Ambivalent sexism in close relationships: (Hostile) power and (benevolent) romance shape relationship ideals

Tiane L. Lee, Susan T. Fiske, Peter Glick, Zhixia Chen

Research output: Contribution to journalArticlepeer-review

89 Scopus citations


Gender-based structural power and heterosexual dependency produce ambivalent gender ideologies, with hostility and benevolence separately shaping close-relationship ideals. The relative importance of romanticized benevolent versus more overtly power-based hostile sexism, however, may be culturally dependent. Testing this, northeast US (N = 311) and central Chinese (N = 290) undergraduates rated prescriptions and proscriptions (ideals) for partners and completed Ambivalent Sexism and Ambivalence toward Men Inventories (ideologies). Multiple regressions analyses conducted on group-specific relationship ideals revealed that benevolent ideologies predicted partner ideals, in both countries, especially for US culture's romance-oriented relationships. Hostile attitudes predicted men's ideals, both American and Chinese, suggesting both societies' dominant-partner advantage.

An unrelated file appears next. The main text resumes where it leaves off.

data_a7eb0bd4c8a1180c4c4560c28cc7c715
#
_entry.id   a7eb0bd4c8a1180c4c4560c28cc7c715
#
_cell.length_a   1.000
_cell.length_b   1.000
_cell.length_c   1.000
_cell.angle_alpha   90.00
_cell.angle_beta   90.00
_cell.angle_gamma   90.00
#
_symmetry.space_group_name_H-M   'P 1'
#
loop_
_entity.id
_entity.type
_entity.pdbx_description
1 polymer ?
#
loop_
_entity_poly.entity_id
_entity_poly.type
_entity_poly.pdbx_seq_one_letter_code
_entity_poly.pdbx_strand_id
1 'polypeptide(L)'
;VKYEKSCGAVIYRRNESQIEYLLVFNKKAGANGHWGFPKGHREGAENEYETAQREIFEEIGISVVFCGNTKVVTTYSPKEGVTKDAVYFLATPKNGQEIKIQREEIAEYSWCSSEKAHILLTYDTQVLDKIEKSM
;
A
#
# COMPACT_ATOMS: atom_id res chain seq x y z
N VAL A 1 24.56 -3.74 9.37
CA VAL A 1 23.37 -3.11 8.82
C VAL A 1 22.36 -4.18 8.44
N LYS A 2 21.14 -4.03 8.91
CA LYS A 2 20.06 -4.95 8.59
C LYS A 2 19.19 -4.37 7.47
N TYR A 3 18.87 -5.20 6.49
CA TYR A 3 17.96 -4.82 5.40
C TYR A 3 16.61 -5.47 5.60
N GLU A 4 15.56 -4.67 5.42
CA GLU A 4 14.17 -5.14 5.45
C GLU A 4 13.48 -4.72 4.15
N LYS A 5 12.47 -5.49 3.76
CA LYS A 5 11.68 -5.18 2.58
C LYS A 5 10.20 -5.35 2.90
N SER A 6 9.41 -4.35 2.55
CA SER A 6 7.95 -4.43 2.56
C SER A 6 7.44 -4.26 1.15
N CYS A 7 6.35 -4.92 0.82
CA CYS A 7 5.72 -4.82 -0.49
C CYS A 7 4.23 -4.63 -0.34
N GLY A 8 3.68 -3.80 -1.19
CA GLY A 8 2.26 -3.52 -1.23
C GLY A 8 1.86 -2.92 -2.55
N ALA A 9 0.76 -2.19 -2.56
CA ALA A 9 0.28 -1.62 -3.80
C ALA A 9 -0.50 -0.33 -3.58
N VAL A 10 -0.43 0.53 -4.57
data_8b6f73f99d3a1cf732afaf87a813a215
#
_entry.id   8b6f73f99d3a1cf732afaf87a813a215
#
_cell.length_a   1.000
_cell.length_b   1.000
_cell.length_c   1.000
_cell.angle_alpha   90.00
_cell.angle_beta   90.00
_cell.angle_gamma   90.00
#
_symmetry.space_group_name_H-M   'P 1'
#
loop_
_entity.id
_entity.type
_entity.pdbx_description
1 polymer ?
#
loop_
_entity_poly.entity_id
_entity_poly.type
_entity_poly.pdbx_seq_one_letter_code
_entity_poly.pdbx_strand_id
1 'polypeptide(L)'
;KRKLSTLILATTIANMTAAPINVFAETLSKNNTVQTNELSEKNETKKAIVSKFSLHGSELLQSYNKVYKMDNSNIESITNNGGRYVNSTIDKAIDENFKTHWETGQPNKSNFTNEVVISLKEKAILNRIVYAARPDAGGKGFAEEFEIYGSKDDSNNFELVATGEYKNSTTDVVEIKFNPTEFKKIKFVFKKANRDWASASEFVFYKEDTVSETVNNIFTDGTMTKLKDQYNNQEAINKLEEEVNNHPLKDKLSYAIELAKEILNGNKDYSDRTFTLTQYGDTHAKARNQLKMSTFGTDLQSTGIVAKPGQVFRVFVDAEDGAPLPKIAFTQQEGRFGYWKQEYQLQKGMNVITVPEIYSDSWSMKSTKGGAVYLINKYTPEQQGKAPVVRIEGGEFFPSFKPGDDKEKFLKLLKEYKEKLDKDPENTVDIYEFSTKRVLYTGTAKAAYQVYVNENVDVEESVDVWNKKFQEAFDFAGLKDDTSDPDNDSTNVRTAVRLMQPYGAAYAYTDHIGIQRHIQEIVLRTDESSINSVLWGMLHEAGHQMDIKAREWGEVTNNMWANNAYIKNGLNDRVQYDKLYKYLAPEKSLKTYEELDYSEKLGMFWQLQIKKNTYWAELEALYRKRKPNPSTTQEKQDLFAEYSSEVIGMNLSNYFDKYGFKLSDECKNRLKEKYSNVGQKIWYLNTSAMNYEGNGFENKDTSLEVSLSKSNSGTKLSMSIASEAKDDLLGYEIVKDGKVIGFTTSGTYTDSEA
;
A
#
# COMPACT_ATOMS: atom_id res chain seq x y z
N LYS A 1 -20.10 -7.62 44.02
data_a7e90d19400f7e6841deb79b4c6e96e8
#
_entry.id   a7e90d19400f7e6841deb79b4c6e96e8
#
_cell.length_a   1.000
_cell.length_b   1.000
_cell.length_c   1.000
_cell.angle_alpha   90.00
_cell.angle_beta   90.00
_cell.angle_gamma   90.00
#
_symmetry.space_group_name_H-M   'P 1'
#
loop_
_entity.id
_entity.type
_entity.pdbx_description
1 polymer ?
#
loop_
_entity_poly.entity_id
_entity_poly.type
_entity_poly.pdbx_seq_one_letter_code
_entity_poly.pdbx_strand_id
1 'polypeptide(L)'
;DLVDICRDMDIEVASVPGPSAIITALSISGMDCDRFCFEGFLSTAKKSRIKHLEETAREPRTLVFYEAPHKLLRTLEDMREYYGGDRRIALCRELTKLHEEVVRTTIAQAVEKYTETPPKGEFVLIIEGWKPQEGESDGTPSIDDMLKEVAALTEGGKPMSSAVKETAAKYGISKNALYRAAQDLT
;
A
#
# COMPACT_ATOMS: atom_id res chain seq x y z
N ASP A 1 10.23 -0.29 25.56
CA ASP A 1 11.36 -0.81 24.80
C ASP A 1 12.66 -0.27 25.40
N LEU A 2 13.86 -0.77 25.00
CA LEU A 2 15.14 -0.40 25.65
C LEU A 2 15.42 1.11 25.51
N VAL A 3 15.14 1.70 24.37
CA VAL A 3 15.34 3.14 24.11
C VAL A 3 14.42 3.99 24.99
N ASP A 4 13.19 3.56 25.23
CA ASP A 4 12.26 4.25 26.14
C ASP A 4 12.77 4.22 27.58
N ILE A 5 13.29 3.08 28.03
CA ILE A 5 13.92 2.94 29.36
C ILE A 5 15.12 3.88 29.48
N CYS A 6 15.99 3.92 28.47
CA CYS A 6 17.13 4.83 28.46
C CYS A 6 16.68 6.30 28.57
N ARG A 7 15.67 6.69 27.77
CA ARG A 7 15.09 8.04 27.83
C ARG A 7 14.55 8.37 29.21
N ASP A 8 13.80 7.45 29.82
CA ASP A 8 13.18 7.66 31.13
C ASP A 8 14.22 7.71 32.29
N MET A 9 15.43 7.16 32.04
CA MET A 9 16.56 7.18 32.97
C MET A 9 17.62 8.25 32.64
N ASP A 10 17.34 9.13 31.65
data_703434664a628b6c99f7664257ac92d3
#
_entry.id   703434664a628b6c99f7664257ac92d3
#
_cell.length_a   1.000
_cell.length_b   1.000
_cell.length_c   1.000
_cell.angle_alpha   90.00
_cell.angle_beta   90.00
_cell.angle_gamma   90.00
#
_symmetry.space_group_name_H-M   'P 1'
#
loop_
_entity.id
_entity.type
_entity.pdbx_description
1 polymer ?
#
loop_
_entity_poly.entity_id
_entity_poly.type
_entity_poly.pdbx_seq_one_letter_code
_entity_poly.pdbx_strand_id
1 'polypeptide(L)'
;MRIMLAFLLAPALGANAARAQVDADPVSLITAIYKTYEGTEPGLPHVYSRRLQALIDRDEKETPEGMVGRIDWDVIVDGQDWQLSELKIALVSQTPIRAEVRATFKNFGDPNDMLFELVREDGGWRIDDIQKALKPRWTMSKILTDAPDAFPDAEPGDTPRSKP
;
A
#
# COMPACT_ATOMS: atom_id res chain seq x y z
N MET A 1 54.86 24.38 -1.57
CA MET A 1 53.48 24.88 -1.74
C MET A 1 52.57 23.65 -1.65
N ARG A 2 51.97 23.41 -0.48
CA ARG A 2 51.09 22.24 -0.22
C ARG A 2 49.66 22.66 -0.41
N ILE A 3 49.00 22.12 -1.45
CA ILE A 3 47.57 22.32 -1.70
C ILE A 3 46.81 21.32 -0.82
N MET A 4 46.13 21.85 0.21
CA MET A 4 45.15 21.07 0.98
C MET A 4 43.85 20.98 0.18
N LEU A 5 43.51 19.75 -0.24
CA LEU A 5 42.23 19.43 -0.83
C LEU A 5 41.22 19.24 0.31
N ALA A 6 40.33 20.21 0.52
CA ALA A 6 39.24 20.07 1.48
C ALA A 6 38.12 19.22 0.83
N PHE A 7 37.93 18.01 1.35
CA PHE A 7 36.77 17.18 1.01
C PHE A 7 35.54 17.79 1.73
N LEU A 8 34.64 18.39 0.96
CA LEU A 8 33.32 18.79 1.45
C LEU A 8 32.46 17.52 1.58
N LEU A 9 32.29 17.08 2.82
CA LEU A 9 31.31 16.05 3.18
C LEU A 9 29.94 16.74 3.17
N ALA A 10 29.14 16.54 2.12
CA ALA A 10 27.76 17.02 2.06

Original languageEnglish (US)
Pages (from-to)583-601
Number of pages19
JournalSex Roles
Issue number7-8
StatePublished - Apr 2010

All Science Journal Classification (ASJC) codes

  • Developmental and Educational Psychology
  • Social Psychology
  • Gender Studies


  • Ambivalent sexism
  • Close relationships
  • Culture
  • Gender roles
  • Power
  • Romance


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